2D materials: from scalable MOCVD growth to quantitative structural characterization at the atomic scale
Two-dimensional materials are prime contenders to enhance semiconductor technology. Their rich compositional and stacking varieties yield virtually endless possibilities to tailor device properties. For example, monolayer GaS exhibits a bandgap in the ultraviolet and could yield solar-blind photodiodes or even replace GaN as emitter in LEDs covering the whole visible spectrum.
However, any commercial success requires wafer-scale integration rather than growth or fabrication without upscaling possibilities like, e.g., exfoliation. Here we show that metal organic chemical vapor deposition allows a one-step growth process of monolayer GaS on sapphire substrates and reveal the interface chemistry and resulting epitaxial relationship. Pulsed-mode deposition of industry-standard precursors drastically inhibits vapor-phase pre-reactions and fosters monolayer growth. Structure-revealing and composition-sensitive probes confirm the quality and monolayer properties. To this end, we employ various sophisticated transmission electron microscopy-based methods to quantify defects, the atomic reconstruction as well as charge redistribution and electronic excitations in monolayer as well as twisted (hetero)bilayer 2D materials.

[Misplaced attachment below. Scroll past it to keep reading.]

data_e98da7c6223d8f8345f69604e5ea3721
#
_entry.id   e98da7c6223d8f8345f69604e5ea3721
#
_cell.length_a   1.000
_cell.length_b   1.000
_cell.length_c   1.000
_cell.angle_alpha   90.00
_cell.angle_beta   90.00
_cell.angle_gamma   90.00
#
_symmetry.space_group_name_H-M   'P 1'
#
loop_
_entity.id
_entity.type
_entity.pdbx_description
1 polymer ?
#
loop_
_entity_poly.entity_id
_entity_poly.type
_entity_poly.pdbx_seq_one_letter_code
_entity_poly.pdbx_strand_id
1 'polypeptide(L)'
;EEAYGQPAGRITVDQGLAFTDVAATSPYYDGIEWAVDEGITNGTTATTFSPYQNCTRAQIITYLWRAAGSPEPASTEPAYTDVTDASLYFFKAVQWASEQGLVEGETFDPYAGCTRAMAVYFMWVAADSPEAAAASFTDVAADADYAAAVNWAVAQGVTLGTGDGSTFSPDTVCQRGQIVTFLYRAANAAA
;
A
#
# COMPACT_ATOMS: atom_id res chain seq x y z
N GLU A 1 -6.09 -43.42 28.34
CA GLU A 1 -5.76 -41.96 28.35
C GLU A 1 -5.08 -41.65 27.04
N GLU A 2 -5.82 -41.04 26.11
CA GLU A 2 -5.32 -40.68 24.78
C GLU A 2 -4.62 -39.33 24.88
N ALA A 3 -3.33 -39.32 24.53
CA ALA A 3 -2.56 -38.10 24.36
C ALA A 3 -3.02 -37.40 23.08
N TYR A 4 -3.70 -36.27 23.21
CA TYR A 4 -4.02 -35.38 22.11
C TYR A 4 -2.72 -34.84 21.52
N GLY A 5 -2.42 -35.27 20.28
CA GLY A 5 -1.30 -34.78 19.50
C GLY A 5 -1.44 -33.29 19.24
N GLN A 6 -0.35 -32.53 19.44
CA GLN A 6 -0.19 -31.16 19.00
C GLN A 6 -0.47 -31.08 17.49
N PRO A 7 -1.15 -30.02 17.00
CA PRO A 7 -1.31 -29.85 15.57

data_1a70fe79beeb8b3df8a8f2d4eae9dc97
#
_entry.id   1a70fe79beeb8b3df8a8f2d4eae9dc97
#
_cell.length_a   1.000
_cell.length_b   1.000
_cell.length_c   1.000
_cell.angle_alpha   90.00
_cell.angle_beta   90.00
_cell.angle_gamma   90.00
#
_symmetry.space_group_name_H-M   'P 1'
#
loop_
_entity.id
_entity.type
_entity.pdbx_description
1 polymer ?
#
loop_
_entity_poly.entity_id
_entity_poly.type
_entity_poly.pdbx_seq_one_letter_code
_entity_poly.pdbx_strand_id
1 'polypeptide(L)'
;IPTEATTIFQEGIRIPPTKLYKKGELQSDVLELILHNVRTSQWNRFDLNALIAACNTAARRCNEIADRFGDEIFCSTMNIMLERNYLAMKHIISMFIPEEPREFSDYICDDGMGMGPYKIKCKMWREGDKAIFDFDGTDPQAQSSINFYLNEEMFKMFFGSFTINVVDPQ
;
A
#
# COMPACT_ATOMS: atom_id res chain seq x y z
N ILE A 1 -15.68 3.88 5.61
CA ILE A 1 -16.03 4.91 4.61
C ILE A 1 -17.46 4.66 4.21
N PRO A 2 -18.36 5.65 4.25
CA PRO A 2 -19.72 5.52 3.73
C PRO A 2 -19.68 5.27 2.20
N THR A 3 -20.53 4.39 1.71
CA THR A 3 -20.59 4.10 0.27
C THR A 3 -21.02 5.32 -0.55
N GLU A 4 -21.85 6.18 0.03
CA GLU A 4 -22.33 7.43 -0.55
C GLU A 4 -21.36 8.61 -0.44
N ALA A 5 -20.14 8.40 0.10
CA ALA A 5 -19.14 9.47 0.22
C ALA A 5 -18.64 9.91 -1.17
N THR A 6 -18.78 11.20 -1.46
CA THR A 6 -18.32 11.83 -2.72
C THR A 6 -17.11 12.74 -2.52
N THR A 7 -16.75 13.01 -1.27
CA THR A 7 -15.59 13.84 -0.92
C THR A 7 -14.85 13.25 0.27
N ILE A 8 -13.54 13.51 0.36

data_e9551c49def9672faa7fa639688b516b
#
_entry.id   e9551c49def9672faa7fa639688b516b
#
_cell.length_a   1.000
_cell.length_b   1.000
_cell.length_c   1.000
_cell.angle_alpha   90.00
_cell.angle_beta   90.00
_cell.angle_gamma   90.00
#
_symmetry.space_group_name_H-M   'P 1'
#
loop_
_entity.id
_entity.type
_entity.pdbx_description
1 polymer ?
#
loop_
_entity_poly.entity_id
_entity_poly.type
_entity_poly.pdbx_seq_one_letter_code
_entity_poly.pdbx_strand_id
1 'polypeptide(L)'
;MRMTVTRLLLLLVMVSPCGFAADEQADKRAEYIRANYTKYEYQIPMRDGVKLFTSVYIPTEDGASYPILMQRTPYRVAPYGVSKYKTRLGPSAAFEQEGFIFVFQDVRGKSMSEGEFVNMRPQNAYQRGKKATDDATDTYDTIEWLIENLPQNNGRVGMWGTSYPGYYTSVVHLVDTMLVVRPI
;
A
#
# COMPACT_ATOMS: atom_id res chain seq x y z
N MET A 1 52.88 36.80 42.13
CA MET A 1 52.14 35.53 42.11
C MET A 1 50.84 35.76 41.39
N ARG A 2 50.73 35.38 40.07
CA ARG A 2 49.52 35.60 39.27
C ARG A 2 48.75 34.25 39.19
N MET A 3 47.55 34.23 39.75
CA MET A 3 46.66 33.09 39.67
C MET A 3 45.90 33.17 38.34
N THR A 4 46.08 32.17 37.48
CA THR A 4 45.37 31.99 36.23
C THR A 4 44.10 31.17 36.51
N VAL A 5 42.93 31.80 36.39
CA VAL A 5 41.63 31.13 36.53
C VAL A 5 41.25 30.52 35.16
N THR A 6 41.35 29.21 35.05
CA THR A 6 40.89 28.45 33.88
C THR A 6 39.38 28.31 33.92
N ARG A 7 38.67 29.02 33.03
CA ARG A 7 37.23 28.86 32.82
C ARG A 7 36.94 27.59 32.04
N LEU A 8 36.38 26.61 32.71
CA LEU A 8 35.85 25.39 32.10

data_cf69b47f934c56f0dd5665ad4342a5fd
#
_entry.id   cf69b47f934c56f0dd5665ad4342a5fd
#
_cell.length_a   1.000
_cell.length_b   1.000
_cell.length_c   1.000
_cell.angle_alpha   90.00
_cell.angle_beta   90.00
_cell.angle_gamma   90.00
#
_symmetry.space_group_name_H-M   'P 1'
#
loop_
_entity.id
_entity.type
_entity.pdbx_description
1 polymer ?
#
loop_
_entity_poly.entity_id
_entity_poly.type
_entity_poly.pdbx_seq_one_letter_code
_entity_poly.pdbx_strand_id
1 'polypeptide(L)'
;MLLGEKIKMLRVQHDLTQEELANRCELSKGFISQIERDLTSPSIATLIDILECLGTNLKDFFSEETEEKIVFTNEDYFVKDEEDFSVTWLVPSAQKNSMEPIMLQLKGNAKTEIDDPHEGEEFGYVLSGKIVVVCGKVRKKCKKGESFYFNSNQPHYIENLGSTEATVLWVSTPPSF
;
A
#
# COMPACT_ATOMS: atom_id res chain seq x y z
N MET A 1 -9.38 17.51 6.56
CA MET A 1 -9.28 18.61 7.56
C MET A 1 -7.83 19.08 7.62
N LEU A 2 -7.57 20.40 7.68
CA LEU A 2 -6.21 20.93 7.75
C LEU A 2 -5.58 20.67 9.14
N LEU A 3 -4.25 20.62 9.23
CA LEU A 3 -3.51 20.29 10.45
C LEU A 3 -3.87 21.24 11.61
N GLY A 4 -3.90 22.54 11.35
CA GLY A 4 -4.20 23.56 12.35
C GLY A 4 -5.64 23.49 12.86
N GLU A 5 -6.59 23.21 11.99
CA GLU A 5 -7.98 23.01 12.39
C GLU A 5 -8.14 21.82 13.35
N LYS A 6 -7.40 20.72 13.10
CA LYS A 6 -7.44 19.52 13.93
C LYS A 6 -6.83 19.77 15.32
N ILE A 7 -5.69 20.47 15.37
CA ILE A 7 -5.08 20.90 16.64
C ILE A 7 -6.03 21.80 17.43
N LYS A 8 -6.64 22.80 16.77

She received her diploma in physics from Augsburg university in 1996. In 1999 she obtained her PhD from the same university. After several research visits at Osaka National Research Institute/Japan and Nagasaki Institute of Technology/Japan and a postdoctoral stay at Stanford University/USA she joined Philipps-Universität Marburg as a Junior Group leader. After a professorship at the Humboldt-Universität zu Berlin, she was appointed as a professor in Marburg. She served as speaker of the Research Training Group “Functionalization of Semiconductors” (2012-2022) and currently is the spokesperson of the Collaborative Research Center “Structure and Dynamics of internal Interfaces, both financed by the German Research foundation (DFG). She received the following awards: Graduate Student Award of EMRS (1996); Feodor-Lynen scholarship of Alexander von Humboldt foundation (2001); guest professorship of Humboldt Universität zu Berlin (2008); Heisenberg professorship of German Research Foundation (2008); Patricia Pahamy Price for best teaching (2009); Greve-prize of the Leopoldina (2022).
Her research interests include the synthesis (MOVPE) and quantitative transmission electron microscopy of novel functional materials.